Most scholars and documents say that the history of meditation can be traced some 5,000 years ago when the effects of the practice were discovered by ancient men by staring into the flames of fire that if flickering. From then on, several medication techniques were developed and began to spread across its continent of origin, Asia.
Only in the 60s and 70s when meditation became a hit in the United States. From them on, so many variations have spread across the globe.
The ABCs of meditation
A state wherein a person is in deep concentration on a specific object of thought or awareness, meditation is considered as one of the oldest yet most effective means of relaxing the mind, the emotions, as well as the soul.
This practice usually involves a person’s attention, allowing it to turn into a single point of reference. Because of its effectivity in leading a person’s consciousness at a higher level than that of a common person, meditation is now being practiced by millions of people all over the world.
The history of meditation dates people back during the time when it is a very important constituent of various religions in the Eastern part of the world. Deriving its roots from the Latin word “meditatio,” which means “all types of mental or physical exercise,” the meaning of meditation has also evolved through the years. Today, the practice is commonly known as “inward reflection” or “contemplation.”
As the years went by, people who practice meditation were able to come up with various disciplines. These involve a very wide range of psychophysical and spiritual aspects—or a combination of both—that can lead to that total enhancement of a person’s higher level of mental concentration as well as spirituality.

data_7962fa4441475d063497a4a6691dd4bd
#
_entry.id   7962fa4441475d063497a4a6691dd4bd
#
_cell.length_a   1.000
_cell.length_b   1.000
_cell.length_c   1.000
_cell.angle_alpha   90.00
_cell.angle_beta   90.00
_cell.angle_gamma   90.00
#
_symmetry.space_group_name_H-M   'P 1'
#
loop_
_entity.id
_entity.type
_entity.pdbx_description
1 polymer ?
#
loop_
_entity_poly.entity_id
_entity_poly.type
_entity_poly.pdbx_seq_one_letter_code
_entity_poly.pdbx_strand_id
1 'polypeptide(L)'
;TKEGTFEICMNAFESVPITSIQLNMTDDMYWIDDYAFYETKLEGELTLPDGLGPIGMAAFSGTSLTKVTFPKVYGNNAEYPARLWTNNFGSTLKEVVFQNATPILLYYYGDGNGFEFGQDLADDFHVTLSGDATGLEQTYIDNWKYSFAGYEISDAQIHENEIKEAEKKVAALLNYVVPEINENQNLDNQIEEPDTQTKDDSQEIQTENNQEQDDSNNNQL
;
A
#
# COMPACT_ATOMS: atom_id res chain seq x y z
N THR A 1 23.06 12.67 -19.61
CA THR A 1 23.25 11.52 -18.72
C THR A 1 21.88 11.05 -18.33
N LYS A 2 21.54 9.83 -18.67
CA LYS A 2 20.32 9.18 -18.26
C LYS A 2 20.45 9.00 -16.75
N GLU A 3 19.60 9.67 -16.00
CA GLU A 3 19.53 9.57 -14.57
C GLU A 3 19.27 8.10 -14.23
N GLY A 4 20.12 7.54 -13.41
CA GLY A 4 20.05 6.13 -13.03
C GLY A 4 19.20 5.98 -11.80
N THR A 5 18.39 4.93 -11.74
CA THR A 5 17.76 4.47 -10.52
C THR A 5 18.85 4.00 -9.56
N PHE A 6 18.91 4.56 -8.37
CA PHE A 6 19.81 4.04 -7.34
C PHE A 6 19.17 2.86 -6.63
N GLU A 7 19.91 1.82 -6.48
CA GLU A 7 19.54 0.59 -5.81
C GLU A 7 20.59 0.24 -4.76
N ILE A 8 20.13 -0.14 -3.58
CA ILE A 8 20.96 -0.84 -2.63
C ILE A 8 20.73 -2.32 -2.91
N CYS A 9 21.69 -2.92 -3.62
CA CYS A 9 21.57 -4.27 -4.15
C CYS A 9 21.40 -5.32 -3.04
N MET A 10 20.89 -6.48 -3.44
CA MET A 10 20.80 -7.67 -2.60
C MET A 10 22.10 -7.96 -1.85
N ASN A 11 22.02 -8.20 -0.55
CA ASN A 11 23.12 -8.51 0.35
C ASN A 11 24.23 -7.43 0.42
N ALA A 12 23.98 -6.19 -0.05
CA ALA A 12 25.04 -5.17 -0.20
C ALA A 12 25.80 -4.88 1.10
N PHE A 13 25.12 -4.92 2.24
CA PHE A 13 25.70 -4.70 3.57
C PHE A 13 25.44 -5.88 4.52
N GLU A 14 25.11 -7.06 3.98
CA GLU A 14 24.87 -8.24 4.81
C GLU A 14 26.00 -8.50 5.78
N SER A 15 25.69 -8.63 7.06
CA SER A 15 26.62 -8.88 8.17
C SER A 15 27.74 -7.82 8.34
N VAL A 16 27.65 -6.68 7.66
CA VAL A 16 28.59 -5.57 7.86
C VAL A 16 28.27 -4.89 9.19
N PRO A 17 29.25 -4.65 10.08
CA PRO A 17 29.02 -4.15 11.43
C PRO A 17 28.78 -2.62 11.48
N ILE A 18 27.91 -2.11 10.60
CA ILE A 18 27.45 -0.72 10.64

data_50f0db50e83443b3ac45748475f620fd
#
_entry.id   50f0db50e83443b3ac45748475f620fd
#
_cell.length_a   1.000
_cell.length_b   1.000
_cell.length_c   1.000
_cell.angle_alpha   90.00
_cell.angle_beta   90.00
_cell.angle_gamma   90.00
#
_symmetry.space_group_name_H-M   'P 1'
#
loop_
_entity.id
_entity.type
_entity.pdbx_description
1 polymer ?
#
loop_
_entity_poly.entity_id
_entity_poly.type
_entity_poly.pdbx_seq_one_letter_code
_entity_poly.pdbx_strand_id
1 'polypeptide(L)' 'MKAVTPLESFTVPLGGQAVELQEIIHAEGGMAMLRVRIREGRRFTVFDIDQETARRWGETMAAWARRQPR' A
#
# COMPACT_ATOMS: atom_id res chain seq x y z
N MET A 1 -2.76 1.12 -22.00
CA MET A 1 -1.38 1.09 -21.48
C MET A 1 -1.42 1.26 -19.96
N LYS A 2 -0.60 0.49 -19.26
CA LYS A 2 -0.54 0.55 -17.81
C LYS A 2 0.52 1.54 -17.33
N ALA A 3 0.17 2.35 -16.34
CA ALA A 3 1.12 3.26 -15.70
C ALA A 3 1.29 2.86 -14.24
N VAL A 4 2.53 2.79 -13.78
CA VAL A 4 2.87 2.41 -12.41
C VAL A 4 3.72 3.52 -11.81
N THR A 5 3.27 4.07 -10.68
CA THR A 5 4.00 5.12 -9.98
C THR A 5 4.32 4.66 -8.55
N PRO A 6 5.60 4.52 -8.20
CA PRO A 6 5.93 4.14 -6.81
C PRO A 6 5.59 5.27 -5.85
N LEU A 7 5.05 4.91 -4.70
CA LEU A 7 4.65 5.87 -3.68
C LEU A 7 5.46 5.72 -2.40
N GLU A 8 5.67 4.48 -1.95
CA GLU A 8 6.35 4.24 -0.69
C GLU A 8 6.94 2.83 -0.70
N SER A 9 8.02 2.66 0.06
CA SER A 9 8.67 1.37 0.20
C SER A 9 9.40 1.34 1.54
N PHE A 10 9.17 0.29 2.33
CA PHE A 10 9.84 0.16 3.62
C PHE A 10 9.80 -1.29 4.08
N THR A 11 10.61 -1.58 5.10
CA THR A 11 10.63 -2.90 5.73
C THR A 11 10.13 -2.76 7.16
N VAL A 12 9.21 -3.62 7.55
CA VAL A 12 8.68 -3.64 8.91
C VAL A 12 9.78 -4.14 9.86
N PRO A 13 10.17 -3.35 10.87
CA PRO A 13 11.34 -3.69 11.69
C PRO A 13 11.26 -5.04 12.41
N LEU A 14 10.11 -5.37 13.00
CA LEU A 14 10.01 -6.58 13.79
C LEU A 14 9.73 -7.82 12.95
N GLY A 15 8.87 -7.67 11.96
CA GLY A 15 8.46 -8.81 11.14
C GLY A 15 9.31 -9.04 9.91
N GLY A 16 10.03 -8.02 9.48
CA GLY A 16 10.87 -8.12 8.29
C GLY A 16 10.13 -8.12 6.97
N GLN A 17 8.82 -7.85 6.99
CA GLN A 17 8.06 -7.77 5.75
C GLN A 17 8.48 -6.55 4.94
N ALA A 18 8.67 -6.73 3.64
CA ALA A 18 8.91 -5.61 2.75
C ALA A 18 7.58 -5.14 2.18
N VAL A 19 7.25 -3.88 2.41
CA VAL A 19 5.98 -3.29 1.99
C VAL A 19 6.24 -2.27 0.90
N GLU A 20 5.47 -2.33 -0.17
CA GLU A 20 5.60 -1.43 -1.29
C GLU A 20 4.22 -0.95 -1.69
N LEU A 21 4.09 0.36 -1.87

People who are planning to get into meditation or just interested in its seemingly limitless possibilities must understand the basics of the ancient spiritual practice and familiarize themselves with the various forms of meditation today that include “Bodhidharma,” “Hinduism,” “Bahá’í Faith,” “Buddhism,” “Christian meditation,” “Islam Meditation,” “Jainism,” “Judaism,” “Sikhism,” and “Taoism.”
Because they are derived from different cultures, individual forms have their own understanding of meditation and also have different sets of practices that come with it. In meditation, it is also very significant to note that these include physical requirements through different physical postures so the practice can be carried out pretty well.
The most popular postures ever since the history of meditation started includes: sitting, supine, and standing. These postures will vary depending on the origin of meditation you wish to follow. It is also important to take note that elements involved in basic traditional meditation have been a large part of the history of meditation.
These four elements should include a quiet place, a comfortable posture, a visible object where the person can turn his or her attention to as well as a passive attitude to make the practice truly effective.
Ever since the history of meditation has inspired a lot of people to increase their level of spirituality as well as enhance the power of their minds. Although there is no definite proof that will trace the history of meditation, people of today as well as of those future generations will continue to practice it because of the benefits it brings.